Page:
Beating Driving Test Nerves
The driving test is quite unique as it is unlike many tests we are used to. The fact that it is to a certain extent down to luck in terms of the actions of other road users during the test and of course having an examiner sitting there right next to you analysing your every action.
As experienced driving instructors, we are used to dealing with nervous learner drivers and giving advice to reduce driving test nerves. To help reduce driving test nerves, some preparation is needed before the test takes place. Detailed are the techniques and advice often used by instructors to help learners deal with driving test nerves.
DRIVING TEST PREPARATION
1. Ensure that you know exactly what to expect on the driving test. Getting into a situation where you may not know entirely what’s going to happen will increase stress levels and nerves.
Read our guide for a complete and in-depth description on what happens on a driving test. This will offer you little more confidence in knowing that something unexpected won’t happen. Also, ask your driving instructor for a mock driving test. This will give you a good idea if you are at test standard, but also increase your understanding of what the examiner will ask you on the day of your test.
Also read our How to pass the driving test article. Your driving instructor will hopefully provide you with lots of tips for passing the driving test, the advice in the How to pass the driving test section may extend this further. You will also need to be familiar with the Show Me Tell Me questions and answers. Your instructor will go over these with you as some of them are specific to your car only.
2. A learner driver may be an excellent driver with good control, safety and awareness. The most significant disadvantage for a learner taking the driving test however is lack of experience. An example could be another road user; car, cyclist or pedestrian doing something that you have not experienced during your driving lessons. Unless a learner takes thousands of driving lessons, then it’s unlikely a learner is going to encounter every situation. Certain areas of the driving test can be predominantly controlled by the learner, such as the manoeuvres. The 4 test manoeuvres are as follows:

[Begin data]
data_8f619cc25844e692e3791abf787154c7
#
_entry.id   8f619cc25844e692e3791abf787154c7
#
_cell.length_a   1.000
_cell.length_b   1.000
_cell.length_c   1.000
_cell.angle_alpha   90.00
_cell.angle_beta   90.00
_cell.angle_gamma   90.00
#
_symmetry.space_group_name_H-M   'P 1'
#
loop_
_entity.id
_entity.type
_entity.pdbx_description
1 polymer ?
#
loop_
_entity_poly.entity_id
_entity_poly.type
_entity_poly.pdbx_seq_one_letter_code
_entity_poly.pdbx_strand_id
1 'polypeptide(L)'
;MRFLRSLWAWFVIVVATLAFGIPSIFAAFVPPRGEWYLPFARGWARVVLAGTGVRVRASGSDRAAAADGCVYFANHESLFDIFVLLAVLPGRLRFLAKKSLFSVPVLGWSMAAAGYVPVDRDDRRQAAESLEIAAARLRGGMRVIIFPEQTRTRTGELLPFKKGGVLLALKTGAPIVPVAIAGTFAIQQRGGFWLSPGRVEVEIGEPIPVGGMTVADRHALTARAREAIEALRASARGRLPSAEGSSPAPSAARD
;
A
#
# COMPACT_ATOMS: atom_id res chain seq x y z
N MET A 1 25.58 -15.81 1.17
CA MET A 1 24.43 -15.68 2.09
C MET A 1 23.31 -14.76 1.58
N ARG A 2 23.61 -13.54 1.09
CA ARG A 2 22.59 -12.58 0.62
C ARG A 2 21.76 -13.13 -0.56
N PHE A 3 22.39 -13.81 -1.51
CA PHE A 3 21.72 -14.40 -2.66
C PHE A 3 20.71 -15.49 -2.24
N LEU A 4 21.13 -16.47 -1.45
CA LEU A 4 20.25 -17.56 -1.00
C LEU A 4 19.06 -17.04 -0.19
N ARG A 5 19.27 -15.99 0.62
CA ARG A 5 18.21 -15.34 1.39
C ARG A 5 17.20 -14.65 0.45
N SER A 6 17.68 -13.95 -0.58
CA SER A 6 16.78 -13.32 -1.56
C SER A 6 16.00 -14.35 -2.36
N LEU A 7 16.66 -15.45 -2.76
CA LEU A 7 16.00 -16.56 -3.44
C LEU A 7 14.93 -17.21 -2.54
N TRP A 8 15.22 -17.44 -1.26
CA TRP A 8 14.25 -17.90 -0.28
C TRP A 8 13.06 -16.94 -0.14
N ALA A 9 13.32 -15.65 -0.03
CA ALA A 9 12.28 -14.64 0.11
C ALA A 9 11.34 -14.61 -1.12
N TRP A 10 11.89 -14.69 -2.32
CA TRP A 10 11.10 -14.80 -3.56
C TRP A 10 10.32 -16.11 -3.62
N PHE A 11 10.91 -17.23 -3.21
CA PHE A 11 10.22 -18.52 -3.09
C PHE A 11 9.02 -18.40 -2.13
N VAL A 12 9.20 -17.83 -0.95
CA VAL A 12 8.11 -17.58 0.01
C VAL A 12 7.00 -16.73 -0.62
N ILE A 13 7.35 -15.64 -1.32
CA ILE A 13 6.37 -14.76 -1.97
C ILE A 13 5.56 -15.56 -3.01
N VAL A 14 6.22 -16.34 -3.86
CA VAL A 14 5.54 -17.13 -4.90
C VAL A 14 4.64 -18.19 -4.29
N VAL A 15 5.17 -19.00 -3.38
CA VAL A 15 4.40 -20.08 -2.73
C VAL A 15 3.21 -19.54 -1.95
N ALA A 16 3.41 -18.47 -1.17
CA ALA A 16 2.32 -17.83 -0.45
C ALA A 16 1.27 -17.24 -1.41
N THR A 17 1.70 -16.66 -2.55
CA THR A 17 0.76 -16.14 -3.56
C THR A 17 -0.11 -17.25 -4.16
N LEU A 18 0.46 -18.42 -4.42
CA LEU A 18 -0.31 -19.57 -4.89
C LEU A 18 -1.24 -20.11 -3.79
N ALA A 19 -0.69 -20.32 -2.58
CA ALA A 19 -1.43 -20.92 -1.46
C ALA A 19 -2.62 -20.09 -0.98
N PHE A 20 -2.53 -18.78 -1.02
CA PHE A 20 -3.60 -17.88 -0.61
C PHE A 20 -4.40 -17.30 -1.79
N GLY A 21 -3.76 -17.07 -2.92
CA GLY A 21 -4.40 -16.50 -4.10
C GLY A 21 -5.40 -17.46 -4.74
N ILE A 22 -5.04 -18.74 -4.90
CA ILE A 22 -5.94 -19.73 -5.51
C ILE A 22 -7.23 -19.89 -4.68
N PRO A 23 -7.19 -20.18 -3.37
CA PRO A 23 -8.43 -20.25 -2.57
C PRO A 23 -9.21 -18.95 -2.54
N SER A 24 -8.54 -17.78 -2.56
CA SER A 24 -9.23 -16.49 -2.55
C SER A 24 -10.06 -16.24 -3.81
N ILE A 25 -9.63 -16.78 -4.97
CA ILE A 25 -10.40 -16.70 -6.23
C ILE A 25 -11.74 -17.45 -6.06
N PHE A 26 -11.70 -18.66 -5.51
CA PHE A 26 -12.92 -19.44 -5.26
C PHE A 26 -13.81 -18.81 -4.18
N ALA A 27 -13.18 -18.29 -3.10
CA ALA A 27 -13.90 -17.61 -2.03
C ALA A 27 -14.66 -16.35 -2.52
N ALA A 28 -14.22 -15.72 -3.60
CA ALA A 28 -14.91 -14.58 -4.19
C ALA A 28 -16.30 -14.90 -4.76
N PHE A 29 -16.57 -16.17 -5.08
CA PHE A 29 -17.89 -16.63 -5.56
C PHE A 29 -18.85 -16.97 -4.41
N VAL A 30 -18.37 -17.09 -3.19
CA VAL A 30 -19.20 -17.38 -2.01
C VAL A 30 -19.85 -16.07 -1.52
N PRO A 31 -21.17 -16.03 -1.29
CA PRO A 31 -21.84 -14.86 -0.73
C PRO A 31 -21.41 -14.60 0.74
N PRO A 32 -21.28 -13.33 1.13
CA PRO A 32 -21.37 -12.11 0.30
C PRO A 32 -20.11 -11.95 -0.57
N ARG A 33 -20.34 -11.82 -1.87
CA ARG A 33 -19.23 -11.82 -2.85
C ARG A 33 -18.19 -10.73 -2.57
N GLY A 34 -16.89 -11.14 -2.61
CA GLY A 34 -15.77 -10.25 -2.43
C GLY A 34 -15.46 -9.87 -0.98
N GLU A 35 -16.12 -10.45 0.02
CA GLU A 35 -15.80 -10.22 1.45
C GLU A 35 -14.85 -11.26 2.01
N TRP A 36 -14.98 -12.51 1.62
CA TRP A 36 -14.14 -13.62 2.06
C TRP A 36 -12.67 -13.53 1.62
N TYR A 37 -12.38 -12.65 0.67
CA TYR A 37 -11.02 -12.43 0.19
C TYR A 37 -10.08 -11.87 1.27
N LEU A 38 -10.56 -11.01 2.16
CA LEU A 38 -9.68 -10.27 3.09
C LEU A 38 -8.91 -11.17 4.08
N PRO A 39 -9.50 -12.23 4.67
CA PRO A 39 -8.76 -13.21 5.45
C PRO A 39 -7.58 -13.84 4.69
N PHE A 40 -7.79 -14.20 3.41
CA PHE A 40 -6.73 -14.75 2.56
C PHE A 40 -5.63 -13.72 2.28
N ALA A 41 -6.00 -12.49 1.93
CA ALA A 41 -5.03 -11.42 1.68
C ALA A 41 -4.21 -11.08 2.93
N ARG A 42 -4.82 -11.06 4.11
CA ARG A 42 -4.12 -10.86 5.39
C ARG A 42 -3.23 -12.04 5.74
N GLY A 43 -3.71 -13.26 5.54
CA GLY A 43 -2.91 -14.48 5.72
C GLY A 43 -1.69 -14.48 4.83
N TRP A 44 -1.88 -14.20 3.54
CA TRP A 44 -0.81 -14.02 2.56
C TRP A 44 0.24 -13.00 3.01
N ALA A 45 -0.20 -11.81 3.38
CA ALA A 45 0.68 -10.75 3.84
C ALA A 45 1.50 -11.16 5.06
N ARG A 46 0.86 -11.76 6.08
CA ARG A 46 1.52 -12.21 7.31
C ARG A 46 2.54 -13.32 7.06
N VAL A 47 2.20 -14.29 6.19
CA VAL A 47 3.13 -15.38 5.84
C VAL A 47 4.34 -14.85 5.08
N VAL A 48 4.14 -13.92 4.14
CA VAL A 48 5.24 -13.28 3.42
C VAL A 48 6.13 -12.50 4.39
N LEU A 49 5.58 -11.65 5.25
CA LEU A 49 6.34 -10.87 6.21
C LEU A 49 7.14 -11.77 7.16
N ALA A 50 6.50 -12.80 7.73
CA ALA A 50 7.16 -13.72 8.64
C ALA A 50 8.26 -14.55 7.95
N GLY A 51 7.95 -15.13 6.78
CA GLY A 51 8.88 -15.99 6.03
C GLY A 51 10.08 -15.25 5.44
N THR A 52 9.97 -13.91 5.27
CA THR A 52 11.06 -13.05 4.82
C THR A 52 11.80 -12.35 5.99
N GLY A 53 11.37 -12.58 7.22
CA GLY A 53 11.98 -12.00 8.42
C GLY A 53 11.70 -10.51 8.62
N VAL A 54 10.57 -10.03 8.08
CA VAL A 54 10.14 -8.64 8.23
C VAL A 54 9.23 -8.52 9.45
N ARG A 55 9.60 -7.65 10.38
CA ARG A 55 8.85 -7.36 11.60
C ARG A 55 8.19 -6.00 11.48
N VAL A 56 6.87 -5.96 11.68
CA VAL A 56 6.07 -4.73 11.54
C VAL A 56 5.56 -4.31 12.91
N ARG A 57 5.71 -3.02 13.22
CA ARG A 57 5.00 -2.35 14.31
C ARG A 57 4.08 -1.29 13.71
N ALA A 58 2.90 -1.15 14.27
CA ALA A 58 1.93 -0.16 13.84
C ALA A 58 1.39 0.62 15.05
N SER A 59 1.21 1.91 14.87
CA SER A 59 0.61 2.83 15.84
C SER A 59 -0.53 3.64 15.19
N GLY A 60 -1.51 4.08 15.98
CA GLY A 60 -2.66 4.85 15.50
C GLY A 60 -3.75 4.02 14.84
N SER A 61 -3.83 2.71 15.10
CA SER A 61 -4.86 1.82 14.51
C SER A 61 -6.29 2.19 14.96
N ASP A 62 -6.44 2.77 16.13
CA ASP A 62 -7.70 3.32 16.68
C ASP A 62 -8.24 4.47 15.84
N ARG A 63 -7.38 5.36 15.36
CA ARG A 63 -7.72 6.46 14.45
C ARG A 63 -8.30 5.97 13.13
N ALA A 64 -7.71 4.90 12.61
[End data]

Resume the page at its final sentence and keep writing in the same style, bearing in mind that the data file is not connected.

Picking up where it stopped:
We can also put the emergency stop in here as this can be controlled by the learner as a manoeuvre is. When it comes to manoeuvres, the learner has complete control of the car and the situation. If other road users have stopped and are waiting for you to finish, continue slowly and safely and let them wait. If they get impatient, let them, it’s your driving test. If they try to get round you, stop and let them get on with it.
If they harass you and are in your way, safely and slowly get out of their way and if necessary start again. Essentially, practice manoeuvres until you are absolutely confident with them and your ability as there should be no reason to fail on this aspect of the driving test.
3. The independent part of the driving test can often make learners nervous and on some occasions panic. The whole point of the independent driving to establish that this is the one thing you don’t do. Who-ever you are learning to drive with, ensure that you have plenty of practice simply driving around following destinations off road signs.
As in life you are likely to take a wrong turn and this may happen in your driving test. The examiner doesn’t care if you do and will not impact the result of your test. Ensure you are capable of remaining calm and safe with plenty of practice.
4. Being familiar with the driving test routes will without question benefit you.
Every good driving instructor should know the routes for particular test centres. It isn’t important to know every single road on the routes as many of the roads are much the same.
There are however often difficult areas on test routes implemented by the examiner intentionally to test your ability to the max. Ensuring that you are confident with these areas will go a long way into reducing test nerves. Familiarisation with the roads in and out of the test centre is also important.
5. If you are a learner that is taking 1 driving lesson per week, increase your driving lessons 2 to 3 weeks before your test and take them at various times of the day including busy times. The more time you spend driving, the more normal it becomes. Taking lessons at different times will allow you to gain more experience with increased traffic flow.
6. Many learner drivers don’t tell anyone that they have a driving test, or the least amount of people as possible. The more people that know you have a test, the more pressure it will put on you to pass.